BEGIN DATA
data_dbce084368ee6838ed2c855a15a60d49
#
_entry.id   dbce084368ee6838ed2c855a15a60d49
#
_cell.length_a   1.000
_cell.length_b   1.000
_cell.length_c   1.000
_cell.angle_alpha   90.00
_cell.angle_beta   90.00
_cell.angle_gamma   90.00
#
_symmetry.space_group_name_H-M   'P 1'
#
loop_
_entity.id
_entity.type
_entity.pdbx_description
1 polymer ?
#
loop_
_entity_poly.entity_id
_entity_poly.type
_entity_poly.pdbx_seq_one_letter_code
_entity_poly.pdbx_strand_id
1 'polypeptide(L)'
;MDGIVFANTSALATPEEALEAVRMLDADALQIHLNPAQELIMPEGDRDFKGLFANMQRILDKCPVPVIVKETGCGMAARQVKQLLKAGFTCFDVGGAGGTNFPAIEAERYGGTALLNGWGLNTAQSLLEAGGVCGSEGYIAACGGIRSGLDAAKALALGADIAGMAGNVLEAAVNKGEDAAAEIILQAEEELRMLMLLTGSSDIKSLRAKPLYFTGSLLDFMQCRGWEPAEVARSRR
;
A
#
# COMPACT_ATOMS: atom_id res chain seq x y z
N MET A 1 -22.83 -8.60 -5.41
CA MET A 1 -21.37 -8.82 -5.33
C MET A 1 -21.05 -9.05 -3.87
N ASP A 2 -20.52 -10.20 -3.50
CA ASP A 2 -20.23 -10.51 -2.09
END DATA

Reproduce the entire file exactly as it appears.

data_dbce084368ee6838ed2c855a15a60d49
#
_entry.id   dbce084368ee6838ed2c855a15a60d49
#
_cell.length_a   1.000
_cell.length_b   1.000
_cell.length_c   1.000
_cell.angle_alpha   90.00
_cell.angle_beta   90.00
_cell.angle_gamma   90.00
#
_symmetry.space_group_name_H-M   'P 1'
#
loop_
_entity.id
_entity.type
_entity.pdbx_description
1 polymer ?
#
loop_
_entity_poly.entity_id
_entity_poly.type
_entity_poly.pdbx_seq_one_letter_code
_entity_poly.pdbx_strand_id
1 'polypeptide(L)'
;MDGIVFANTSALATPEEALEAVRMLDADALQIHLNPAQELIMPEGDRDFKGLFANMQRILDKCPVPVIVKETGCGMAARQVKQLLKAGFTCFDVGGAGGTNFPAIEAERYGGTALLNGWGLNTAQSLLEAGGVCGSEGYIAACGGIRSGLDAAKALALGADIAGMAGNVLEAAVNKGEDAAAEIILQAEEELRMLMLLTGSSDIKSLRAKPLYFTGSLLDFMQCRGWEPAEVARSRR
;
A
#
# COMPACT_ATOMS: atom_id res chain seq x y z
N MET A 1 -22.83 -8.60 -5.41
CA MET A 1 -21.37 -8.82 -5.33
C MET A 1 -21.05 -9.05 -3.87
N ASP A 2 -20.52 -10.20 -3.50
CA ASP A 2 -20.23 -10.51 -2.09